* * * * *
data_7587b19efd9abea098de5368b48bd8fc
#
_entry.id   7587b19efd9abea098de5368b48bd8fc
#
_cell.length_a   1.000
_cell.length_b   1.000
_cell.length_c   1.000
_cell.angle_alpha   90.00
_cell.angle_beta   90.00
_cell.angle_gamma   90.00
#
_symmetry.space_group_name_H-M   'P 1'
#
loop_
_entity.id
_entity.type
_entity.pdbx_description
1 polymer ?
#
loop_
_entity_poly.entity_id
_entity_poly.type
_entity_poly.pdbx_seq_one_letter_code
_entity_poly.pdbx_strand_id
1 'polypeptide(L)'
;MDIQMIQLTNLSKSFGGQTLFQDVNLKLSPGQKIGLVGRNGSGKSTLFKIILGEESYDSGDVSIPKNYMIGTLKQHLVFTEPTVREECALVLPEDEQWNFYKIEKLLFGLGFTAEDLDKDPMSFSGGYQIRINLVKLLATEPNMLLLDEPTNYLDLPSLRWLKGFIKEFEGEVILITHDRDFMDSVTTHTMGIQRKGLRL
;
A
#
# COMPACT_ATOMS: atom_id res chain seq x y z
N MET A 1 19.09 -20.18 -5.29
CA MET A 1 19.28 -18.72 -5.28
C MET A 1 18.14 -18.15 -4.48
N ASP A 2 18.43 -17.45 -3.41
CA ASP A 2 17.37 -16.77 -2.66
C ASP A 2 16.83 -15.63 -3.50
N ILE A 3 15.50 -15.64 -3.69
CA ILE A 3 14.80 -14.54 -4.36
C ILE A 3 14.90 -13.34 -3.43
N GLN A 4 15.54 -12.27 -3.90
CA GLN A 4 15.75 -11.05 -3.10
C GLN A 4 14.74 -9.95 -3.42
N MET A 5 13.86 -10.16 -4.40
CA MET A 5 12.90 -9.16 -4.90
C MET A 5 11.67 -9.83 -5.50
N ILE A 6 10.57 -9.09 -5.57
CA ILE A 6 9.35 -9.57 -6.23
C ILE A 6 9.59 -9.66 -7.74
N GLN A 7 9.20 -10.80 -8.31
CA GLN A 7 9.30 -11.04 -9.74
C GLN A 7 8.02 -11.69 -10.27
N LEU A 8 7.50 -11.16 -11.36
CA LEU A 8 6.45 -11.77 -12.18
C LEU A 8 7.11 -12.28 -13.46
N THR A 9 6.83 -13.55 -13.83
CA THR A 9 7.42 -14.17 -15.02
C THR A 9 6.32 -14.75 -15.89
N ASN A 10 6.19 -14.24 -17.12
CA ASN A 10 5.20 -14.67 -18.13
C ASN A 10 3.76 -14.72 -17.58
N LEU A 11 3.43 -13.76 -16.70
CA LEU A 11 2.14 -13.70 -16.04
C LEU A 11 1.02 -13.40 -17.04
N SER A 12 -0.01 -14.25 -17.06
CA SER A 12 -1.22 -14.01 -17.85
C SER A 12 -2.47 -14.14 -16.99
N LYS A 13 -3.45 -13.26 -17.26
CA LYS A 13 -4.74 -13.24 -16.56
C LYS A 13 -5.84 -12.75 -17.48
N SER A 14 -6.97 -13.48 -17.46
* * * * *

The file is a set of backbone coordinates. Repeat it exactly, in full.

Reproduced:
data_7587b19efd9abea098de5368b48bd8fc
#
_entry.id   7587b19efd9abea098de5368b48bd8fc
#
_cell.length_a   1.000
_cell.length_b   1.000
_cell.length_c   1.000
_cell.angle_alpha   90.00
_cell.angle_beta   90.00
_cell.angle_gamma   90.00
#
_symmetry.space_group_name_H-M   'P 1'
#
loop_
_entity.id
_entity.type
_entity.pdbx_description
1 polymer ?
#
loop_
_entity_poly.entity_id
_entity_poly.type
_entity_poly.pdbx_seq_one_letter_code
_entity_poly.pdbx_strand_id
1 'polypeptide(L)'
;MDIQMIQLTNLSKSFGGQTLFQDVNLKLSPGQKIGLVGRNGSGKSTLFKIILGEESYDSGDVSIPKNYMIGTLKQHLVFTEPTVREECALVLPEDEQWNFYKIEKLLFGLGFTAEDLDKDPMSFSGGYQIRINLVKLLATEPNMLLLDEPTNYLDLPSLRWLKGFIKEFEGEVILITHDRDFMDSVTTHTMGIQRKGLRL
;
A
#
# COMPACT_ATOMS: atom_id res chain seq x y z
N MET A 1 19.09 -20.18 -5.29
CA MET A 1 19.28 -18.72 -5.28
C MET A 1 18.14 -18.15 -4.48
N ASP A 2 18.43 -17.45 -3.41
CA ASP A 2 17.37 -16.77 -2.66
C ASP A 2 16.83 -15.63 -3.50
N ILE A 3 15.50 -15.64 -3.69
CA ILE A 3 14.80 -14.54 -4.36
C ILE A 3 14.90 -13.34 -3.43
N GLN A 4 15.54 -12.27 -3.90
CA GLN A 4 15.75 -11.05 -3.10
C GLN A 4 14.74 -9.95 -3.42
N MET A 5 13.86 -10.16 -4.40
CA MET A 5 12.90 -9.16 -4.90
C MET A 5 11.67 -9.83 -5.50
N ILE A 6 10.57 -9.09 -5.57
CA ILE A 6 9.35 -9.57 -6.23
C ILE A 6 9.59 -9.66 -7.74
N GLN A 7 9.20 -10.80 -8.31
CA GLN A 7 9.30 -11.04 -9.74
C GLN A 7 8.02 -11.69 -10.27
N LEU A 8 7.50 -11.16 -11.36
CA LEU A 8 6.45 -11.77 -12.18
C LEU A 8 7.11 -12.28 -13.46
N THR A 9 6.83 -13.55 -13.83
CA THR A 9 7.42 -14.17 -15.02
C THR A 9 6.32 -14.75 -15.89
N ASN A 10 6.19 -14.24 -17.12
CA ASN A 10 5.20 -14.67 -18.13
C ASN A 10 3.76 -14.72 -17.58
N LEU A 11 3.43 -13.76 -16.70
CA LEU A 11 2.14 -13.70 -16.04
C LEU A 11 1.02 -13.40 -17.04
N SER A 12 -0.01 -14.25 -17.06
CA SER A 12 -1.22 -14.01 -17.85
C SER A 12 -2.47 -14.14 -16.99
N LYS A 13 -3.45 -13.26 -17.26
CA LYS A 13 -4.74 -13.24 -16.56
C LYS A 13 -5.84 -12.75 -17.48
N SER A 14 -6.97 -13.48 -17.46